Rice scientists attach motor to single-molecule car

Apr 12, 2006
Rice scientists attach motor to single-molecule car
The car’s light-powered motor is attached mid-chassis. When struck by light, it rotates in one direction, pushing the car along like a paddlewheel. Credit: Takashi Sasaki/Rice University

In follow-on work to last year's groundbreaking invention of the world's first single-molecule car, chemists at Rice University have produced the first motorized version of their tiny nanocar. The research is published in the April 13 issue of the journal Organic Letters.

"We want to construct things from the bottom up, one molecule at a time, in much the same way that biological cells use enzymes to assemble proteins and other supermolecules," said lead researcher James M. Tour, the Chao Professor of Chemistry, professor of mechanical engineering and materials science and professor of computer science.

Rice scientists attach motor to single-molecule car
This animation depicts two motorized nanocars on a gold surface. The nanocar consists of a rigid chassis and four alkyne axles that spin freely and swivel independently of one another. The wheels are spherical molecules of carbon, hydrogen and boron called p-carborane. Credit: Yasuhiro Shirai/Rice University

"Everything that's produced through biology – from the tallest redwood to largest whale – is built one molecule at a time. Nanocars and other synthetic transporters may prove to be a suitable alternative for bottom-up systems where biological methods aren't practical."

The motorized model of the nanocar is powered by light. Its rotating motor, a molecular framework that was developed by Ben L. Feringa at the University of Groningen in the Netherlands, was modified by Tour's group so that it would attach in-line with the nanocar's chassis. When light strikes the motor, it rotates in one direction, pushing the car along like a paddlewheel.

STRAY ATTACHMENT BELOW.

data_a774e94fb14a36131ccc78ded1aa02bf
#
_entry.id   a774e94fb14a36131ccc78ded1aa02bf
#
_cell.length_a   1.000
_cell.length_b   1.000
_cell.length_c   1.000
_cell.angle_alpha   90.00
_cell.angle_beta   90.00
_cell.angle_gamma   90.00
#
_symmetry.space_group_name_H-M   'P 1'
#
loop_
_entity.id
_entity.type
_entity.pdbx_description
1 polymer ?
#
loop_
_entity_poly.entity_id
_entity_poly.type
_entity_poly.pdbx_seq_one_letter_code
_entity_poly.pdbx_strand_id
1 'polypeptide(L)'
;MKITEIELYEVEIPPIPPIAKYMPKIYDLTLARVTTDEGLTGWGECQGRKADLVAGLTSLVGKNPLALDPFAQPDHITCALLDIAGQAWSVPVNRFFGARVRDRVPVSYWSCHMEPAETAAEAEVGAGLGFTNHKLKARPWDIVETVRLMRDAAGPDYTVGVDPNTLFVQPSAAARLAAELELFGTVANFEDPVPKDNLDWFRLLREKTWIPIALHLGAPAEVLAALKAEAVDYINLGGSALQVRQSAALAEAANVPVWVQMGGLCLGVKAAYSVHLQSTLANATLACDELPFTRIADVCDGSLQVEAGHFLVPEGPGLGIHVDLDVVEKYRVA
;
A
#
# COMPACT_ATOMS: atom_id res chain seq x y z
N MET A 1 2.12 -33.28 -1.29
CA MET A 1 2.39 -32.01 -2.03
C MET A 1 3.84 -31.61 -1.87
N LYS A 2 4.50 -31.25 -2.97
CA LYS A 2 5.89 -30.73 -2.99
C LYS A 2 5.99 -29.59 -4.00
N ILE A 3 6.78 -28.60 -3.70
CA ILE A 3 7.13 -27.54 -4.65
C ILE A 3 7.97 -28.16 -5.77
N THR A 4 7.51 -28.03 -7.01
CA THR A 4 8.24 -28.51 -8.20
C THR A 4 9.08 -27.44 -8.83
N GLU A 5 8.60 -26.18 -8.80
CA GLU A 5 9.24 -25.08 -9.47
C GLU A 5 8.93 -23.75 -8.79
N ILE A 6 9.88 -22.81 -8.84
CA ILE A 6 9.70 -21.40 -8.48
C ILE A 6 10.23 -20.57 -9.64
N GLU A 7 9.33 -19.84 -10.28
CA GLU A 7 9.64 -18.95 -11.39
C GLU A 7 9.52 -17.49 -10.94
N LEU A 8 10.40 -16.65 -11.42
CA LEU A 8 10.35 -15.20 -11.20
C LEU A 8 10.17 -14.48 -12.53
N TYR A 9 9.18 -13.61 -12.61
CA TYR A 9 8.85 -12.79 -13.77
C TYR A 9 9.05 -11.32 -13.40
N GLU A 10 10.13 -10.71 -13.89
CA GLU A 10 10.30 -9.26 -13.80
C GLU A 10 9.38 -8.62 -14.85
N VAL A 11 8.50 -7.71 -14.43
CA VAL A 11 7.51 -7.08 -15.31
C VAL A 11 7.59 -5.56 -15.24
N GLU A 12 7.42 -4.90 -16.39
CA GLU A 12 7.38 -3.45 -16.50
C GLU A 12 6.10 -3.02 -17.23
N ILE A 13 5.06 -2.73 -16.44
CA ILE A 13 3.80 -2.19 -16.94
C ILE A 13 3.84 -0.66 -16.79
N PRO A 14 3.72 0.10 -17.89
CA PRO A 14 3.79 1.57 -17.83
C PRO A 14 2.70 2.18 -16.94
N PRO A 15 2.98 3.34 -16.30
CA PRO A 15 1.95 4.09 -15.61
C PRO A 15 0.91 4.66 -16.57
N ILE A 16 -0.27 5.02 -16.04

The first nanocar research paper, published the journal Nano Letters last October, was the most-accessed article from all American Chemical Society journals in 2005. That paper was co-authored by Kevin Kelly, assistant professor of electrical and computer engineering.

The nanocar consists of a rigid chassis and four alkyne axles that spin freely and swivel independently of one another. The four buckyball wheels that were used in the original version of the nanocar drained energy from the motor and were replaced with spherical molecules of carbon, hydrogen and boron called p-carborane.

Initial tests carried out in a bath of toluene solvent found that the motor rotates as designed when it's struck by light. Follow-up tests are underway to determine whether the motorized car can be driven across a flat surface,

The nanocars, which measure just 3-by-4 nanometers, are about the same width as a strand of DNA, but much shorter than DNA. About 20,000 of these nanocars could be parked, side-by-side, across the diameter of human hair. They are the first nanoscale vehicles with an internal motor.

Other members of the research team include postdoctoral associate Jean-François Morin and doctoral student Yasuhiro Shirai.

This collection of images describes the concept of the nanocar project. Credit: Takashi Sasaki/Rice University

These images describe the basic concepts of the motorized nanocar. Credit: Takashi Sasaki/Rice University

Source: Rice University

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